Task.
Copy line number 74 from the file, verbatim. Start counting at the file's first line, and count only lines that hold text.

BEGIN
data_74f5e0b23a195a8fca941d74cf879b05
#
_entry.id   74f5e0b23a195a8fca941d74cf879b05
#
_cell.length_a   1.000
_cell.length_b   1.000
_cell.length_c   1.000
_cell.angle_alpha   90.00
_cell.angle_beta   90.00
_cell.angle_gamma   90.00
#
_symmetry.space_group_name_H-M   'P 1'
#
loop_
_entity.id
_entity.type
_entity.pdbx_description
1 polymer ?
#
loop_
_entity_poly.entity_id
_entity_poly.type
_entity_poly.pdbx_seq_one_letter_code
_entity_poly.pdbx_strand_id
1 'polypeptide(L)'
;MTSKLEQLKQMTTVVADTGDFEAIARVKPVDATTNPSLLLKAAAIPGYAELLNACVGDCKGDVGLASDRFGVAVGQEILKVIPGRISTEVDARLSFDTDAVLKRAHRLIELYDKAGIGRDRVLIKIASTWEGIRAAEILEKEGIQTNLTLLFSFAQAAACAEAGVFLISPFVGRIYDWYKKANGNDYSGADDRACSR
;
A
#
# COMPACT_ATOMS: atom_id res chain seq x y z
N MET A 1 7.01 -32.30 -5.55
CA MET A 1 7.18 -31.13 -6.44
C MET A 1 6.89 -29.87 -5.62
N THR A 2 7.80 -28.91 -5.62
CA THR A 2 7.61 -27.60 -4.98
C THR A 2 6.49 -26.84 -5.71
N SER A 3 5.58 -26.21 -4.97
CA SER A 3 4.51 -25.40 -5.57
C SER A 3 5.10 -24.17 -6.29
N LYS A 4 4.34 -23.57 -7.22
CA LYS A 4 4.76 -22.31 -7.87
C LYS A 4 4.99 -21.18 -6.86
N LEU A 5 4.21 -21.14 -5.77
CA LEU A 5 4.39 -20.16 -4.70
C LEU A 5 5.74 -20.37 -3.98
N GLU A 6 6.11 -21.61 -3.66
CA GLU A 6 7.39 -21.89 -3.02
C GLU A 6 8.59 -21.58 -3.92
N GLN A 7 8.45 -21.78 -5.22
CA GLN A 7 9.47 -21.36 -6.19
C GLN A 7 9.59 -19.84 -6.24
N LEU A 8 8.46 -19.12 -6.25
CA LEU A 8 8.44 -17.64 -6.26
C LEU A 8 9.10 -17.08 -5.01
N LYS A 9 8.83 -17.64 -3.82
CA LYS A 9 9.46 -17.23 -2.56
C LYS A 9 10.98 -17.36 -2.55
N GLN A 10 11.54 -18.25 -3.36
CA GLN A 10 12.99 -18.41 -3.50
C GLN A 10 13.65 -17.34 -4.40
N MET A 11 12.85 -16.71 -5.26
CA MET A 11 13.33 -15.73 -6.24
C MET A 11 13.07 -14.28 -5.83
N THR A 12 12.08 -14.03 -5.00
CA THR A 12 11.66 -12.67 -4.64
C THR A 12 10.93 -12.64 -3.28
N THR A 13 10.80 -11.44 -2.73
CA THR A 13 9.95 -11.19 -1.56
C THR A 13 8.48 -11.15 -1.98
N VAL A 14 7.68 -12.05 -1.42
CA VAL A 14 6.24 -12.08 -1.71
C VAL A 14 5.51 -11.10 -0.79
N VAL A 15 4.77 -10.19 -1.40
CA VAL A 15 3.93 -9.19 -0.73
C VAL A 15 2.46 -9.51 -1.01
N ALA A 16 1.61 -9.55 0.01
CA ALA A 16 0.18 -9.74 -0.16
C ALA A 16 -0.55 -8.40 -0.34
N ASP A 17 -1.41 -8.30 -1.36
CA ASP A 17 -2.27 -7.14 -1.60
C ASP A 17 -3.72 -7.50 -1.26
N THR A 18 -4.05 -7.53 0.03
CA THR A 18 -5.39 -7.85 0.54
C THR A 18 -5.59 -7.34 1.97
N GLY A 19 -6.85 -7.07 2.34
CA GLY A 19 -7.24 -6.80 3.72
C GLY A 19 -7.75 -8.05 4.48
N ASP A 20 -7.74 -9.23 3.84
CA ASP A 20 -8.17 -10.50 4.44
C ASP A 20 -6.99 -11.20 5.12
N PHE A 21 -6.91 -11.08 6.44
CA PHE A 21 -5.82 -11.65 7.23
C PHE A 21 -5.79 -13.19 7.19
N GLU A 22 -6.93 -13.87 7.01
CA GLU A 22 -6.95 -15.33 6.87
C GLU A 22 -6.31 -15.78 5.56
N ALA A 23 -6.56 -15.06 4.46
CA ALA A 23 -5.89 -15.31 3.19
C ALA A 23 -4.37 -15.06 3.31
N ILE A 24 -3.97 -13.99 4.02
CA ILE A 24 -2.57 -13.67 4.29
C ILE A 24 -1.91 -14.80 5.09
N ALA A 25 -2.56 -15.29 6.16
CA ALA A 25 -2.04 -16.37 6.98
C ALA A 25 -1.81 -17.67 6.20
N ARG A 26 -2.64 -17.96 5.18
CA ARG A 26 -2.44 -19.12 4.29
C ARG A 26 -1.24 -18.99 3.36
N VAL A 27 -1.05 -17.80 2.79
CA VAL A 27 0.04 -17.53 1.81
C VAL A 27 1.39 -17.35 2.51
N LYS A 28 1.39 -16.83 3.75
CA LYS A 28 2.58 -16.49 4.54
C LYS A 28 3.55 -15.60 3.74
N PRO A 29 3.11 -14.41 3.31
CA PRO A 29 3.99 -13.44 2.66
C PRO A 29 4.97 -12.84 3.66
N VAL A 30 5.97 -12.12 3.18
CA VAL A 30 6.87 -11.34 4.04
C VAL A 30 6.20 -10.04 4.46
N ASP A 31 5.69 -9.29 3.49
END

CA VAL A 15 3.93 -9.19 -0.73